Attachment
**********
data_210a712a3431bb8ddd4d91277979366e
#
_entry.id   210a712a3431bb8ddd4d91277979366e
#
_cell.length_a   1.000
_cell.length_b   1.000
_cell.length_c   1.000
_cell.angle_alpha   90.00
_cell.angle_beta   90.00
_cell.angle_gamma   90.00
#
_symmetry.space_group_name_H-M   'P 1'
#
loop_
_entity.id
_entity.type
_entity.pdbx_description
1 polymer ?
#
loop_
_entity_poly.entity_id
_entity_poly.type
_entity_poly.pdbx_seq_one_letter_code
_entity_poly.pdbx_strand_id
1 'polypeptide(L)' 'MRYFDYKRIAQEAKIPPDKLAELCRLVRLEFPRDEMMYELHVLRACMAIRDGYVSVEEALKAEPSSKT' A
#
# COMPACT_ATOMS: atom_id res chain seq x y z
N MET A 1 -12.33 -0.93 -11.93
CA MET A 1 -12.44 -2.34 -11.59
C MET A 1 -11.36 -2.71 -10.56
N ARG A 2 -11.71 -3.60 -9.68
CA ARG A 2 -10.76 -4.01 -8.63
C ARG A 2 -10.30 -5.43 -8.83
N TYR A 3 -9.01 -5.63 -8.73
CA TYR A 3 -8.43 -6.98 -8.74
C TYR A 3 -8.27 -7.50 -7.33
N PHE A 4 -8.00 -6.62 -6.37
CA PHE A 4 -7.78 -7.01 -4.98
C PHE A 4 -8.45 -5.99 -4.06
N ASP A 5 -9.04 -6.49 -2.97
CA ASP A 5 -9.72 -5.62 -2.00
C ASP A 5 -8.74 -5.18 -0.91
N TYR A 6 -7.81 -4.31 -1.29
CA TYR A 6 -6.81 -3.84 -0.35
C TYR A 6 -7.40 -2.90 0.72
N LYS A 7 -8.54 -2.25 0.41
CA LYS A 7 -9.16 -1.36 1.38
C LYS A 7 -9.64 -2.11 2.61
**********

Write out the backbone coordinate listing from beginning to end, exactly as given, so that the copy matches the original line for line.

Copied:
data_210a712a3431bb8ddd4d91277979366e
#
_entry.id   210a712a3431bb8ddd4d91277979366e
#
_cell.length_a   1.000
_cell.length_b   1.000
_cell.length_c   1.000
_cell.angle_alpha   90.00
_cell.angle_beta   90.00
_cell.angle_gamma   90.00
#
_symmetry.space_group_name_H-M   'P 1'
#
loop_
_entity.id
_entity.type
_entity.pdbx_description
1 polymer ?
#
loop_
_entity_poly.entity_id
_entity_poly.type
_entity_poly.pdbx_seq_one_letter_code
_entity_poly.pdbx_strand_id
1 'polypeptide(L)' 'MRYFDYKRIAQEAKIPPDKLAELCRLVRLEFPRDEMMYELHVLRACMAIRDGYVSVEEALKAEPSSKT' A
#
# COMPACT_ATOMS: atom_id res chain seq x y z
N MET A 1 -12.33 -0.93 -11.93
CA MET A 1 -12.44 -2.34 -11.59
C MET A 1 -11.36 -2.71 -10.56
N ARG A 2 -11.71 -3.60 -9.68
CA ARG A 2 -10.76 -4.01 -8.63
C ARG A 2 -10.30 -5.43 -8.83
N TYR A 3 -9.01 -5.63 -8.73
CA TYR A 3 -8.43 -6.98 -8.74
C TYR A 3 -8.27 -7.50 -7.33
N PHE A 4 -8.00 -6.62 -6.37
CA PHE A 4 -7.78 -7.01 -4.98
C PHE A 4 -8.45 -5.99 -4.06
N ASP A 5 -9.04 -6.49 -2.97
CA ASP A 5 -9.72 -5.62 -2.00
C ASP A 5 -8.74 -5.18 -0.91
N TYR A 6 -7.81 -4.31 -1.29
CA TYR A 6 -6.81 -3.84 -0.35
C TYR A 6 -7.40 -2.90 0.72
N LYS A 7 -8.54 -2.25 0.41
CA LYS A 7 -9.16 -1.36 1.38
C LYS A 7 -9.64 -2.11 2.61